“Every time you make a mistake, you’ve actually made a direct deposit into your ‘creativity & innovation savings bank!’” – Futurist Jim Carroll
You really shouldn’t live in fear of failure – you should be terrified of lacking in a sufficient number of mistakes to give you the wisdom of skills, the benefit of risk, the opportunity to experience. Failure is the root of most innovation, the mother of much creativity.
And yet, we’ve been taught from day one that it’s a mistake to make a mistake – that it is a sign of weakness, an embarrassment, something to be avoided. But if you look at successful people, it’s the mistakes they make that are the real sign of their progress.
And besides – failure is in the eye of the beholder! Walt Disney was actually fired from his first job at the Kansas Kansas City Star: his editor made the judgment that he “lacked imagination and had no good ideas.”
JK Rowling? She was broke, penniless, homeless, divorced, a lone parent – a world in which she existed while writing Harry Potter.
Fred Astaire? One Hollywood producer commented: “Can’t act. Can’t sing. Slightly bald. Not handsome. Can dance a little.”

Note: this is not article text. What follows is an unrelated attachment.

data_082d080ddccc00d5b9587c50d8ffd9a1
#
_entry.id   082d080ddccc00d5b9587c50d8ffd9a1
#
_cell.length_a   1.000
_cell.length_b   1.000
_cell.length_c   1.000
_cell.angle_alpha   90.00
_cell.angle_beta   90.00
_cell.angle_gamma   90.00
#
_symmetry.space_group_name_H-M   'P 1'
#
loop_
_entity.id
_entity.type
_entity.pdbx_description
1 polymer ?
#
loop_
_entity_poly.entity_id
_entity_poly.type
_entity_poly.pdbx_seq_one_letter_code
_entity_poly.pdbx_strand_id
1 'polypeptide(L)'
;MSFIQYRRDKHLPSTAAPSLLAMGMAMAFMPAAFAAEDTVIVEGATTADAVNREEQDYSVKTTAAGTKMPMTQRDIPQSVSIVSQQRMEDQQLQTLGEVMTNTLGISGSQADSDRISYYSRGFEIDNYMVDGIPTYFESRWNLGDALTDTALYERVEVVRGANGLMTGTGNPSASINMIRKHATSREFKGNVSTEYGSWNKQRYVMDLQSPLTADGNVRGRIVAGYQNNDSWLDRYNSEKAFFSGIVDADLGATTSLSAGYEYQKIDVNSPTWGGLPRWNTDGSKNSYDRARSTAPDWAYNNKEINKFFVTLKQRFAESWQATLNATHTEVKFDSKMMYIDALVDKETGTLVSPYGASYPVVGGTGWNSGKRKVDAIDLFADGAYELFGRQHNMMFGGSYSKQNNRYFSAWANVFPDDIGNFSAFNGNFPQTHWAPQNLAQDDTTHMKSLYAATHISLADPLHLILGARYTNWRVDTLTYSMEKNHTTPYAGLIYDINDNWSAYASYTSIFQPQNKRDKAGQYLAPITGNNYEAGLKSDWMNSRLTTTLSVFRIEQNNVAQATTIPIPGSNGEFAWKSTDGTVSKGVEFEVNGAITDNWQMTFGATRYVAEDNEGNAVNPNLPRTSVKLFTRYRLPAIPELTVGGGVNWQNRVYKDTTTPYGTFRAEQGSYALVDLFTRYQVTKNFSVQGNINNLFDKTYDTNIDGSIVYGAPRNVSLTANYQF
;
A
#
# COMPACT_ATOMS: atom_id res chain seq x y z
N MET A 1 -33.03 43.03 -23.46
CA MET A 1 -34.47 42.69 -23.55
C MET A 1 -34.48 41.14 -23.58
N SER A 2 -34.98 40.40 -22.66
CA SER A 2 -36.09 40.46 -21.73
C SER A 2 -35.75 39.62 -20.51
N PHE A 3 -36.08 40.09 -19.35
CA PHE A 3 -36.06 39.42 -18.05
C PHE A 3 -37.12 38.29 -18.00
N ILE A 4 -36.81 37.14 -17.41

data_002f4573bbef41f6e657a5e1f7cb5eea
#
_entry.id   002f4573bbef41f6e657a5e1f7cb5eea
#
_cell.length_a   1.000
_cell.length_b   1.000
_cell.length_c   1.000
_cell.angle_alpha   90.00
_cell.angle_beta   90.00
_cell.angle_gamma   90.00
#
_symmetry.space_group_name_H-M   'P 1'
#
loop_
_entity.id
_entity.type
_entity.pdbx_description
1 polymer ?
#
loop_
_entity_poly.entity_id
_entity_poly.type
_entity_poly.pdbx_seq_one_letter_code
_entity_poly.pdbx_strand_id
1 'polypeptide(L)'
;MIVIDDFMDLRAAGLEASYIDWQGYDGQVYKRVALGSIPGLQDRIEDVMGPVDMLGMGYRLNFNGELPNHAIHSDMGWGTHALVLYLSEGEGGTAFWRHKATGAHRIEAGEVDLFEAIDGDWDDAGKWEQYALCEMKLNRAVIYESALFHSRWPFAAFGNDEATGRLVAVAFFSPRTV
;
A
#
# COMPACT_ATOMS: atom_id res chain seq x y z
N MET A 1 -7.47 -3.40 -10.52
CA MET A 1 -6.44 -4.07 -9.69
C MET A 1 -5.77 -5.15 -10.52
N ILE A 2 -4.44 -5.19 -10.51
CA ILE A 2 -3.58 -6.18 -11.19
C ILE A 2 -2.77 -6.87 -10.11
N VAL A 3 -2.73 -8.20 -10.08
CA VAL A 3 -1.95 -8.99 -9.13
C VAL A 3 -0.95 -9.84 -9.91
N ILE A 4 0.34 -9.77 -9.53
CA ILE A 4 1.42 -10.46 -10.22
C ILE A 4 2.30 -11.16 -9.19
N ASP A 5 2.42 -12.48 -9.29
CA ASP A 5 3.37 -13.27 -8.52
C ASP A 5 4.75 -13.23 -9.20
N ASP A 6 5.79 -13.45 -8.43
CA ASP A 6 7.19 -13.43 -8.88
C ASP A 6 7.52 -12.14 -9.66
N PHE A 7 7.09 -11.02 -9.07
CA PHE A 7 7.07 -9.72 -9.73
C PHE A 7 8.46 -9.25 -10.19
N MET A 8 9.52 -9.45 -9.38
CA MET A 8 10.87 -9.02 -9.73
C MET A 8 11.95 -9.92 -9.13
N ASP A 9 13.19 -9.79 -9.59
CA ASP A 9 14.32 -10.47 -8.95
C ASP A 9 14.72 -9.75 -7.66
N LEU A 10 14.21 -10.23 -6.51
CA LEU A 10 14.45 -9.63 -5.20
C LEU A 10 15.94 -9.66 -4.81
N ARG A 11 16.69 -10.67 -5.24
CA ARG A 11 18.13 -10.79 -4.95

Even Colonel Sanders, the founder of KFC, received over 1,000 rejection letters for his chicken recipe before finding success at the age of 62.
Failures? Not quite – they just never gave up.
Maybe your failure isn’t really a failure, but just an awesome stepping stone to your eventual success.
Here’s what’s good about failure:
- you develop new knowledge
- you learn a new skill
- you get in-depth expertise on what works – and what doesn’t
- you increase your ability to take on risk, which is often the root of much success
- you simply learn by doing
- you might ride the opportunity of serendipity, the magic of randomness
- it gives you better insight into where you could go, rather than where you’ve been
- many failures give you an opportunity to try again, albeit with much better insight
So keep on trying, keep on failing, and you’ll see your investment grow!